Third, the abandonment of universalism by the well-educated liberal-left who inhabit elevated positions in government and the caring professions will remove democracy’s very foundation. This is the principle of a shared universal humanity with the individual as the political category. It is the final point in the four decades convergence of postmodern relativism and identity politics.
The fourth strategy will be the clincher. It is the use of intellectual relativism to destroy the separation of science and culture that characterises the modern world.
Traditional cultural knowledge, including mātauranga Māori, employs supernatural explanations for natural and social phenomena. It also includes practical knowledge (proto-science or prescientific), acquired from observation, experience, and trial and error.
Such traditional knowledge has provided ways for humans to live successfully in their environment. Sometimes this has occurred in highly sophisticated ways, such as ocean navigation by the stars and currents, while efficacious medicines from plants may have helped to advance scientific or technological knowledge. Consequently, the role of traditional knowledge in humanity’s history justifies a place somewhere in the educational curriculum. But it is not science. It does not explain why such phenomena occur — just that they do.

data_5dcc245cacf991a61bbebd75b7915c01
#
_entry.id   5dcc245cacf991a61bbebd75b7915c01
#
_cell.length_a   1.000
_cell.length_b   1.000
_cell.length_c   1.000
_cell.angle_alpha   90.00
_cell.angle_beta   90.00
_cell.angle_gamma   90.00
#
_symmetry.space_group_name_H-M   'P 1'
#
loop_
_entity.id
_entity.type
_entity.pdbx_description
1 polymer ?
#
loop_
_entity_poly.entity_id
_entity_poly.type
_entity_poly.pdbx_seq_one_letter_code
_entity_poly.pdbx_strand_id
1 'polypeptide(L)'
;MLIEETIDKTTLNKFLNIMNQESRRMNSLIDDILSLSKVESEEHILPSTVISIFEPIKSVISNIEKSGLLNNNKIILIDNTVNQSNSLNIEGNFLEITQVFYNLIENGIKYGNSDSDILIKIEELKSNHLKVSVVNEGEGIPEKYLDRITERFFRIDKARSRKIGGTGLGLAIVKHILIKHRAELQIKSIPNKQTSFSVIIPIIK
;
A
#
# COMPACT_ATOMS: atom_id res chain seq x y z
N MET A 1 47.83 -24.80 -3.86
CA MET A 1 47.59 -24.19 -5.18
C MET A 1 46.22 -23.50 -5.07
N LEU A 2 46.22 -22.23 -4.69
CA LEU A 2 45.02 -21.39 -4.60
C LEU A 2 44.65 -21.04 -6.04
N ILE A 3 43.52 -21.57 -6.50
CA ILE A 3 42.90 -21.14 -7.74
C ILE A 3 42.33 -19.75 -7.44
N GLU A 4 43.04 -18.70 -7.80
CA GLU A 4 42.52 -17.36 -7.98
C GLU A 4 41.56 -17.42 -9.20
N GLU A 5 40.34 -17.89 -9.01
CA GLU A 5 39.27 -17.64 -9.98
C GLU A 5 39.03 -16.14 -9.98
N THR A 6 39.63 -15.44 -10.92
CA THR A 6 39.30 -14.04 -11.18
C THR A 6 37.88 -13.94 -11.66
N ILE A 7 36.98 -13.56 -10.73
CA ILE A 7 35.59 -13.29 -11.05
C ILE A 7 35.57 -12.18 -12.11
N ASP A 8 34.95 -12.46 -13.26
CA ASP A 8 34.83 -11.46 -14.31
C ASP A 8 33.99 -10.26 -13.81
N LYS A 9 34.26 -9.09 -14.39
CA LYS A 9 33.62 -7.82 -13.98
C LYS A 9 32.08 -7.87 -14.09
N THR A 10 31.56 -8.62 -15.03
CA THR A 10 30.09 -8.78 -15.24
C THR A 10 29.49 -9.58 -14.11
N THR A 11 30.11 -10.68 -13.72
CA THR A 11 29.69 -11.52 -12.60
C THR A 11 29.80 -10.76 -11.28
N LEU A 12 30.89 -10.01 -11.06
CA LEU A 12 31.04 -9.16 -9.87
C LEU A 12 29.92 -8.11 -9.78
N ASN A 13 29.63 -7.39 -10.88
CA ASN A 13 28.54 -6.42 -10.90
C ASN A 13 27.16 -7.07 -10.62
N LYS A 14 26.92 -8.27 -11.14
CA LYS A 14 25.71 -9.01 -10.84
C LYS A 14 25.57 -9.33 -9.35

Science provides naturalistic explanations for physical and social phenomena in the discovery of empirical, universal truths. It proceeds by conjecture and refutation. It requires doubt, challenge and critique, forever truth-seeking but with truth never fully settled.
Science’s naturalism and its self-criticism are anathema to the science-culture equivalence claim. A fundamental principle of science is that no knowledge is protected from criticism yet the Green Paper refers to protecting mātauranga Māori. Knowledge that requires protection is belief, not science. Knowledge authorised by culture is ideology, not science.
Furthermore, mātauranga Māori’s inclusion in science throughout New Zealand’s education system will place research under cultural authority. Alarmingly, that authority is to be wielded by evangelical commissars who cannot be questioned.
As far as I know—and I’ve read the tedious and tendentious Green Paper (see below)—what Rata says is pretty much true, though perhaps she goes a wee bit far when she says that the plan will remove the “foundations of democracy in New Zealand”. The country, one of my favorites, will endure, but its science is going down the drain. And they like it that way!
Yet speaking these truths in New Zealand is now verboten: no reputable venue, much less a national newspaper, would publish Rata’s column. It’s too incendiary: both of the Kiwis who sent me this column emphasized that the op-ed could be published only outside New Zealand.
Let’s hope that the reach of The Australian will at least let Kiwis know how far the rot of relativism has spread in their land, and in its science. And let’s hope that at least some influential Kiwis care about this. So much for free speech in New Zealand!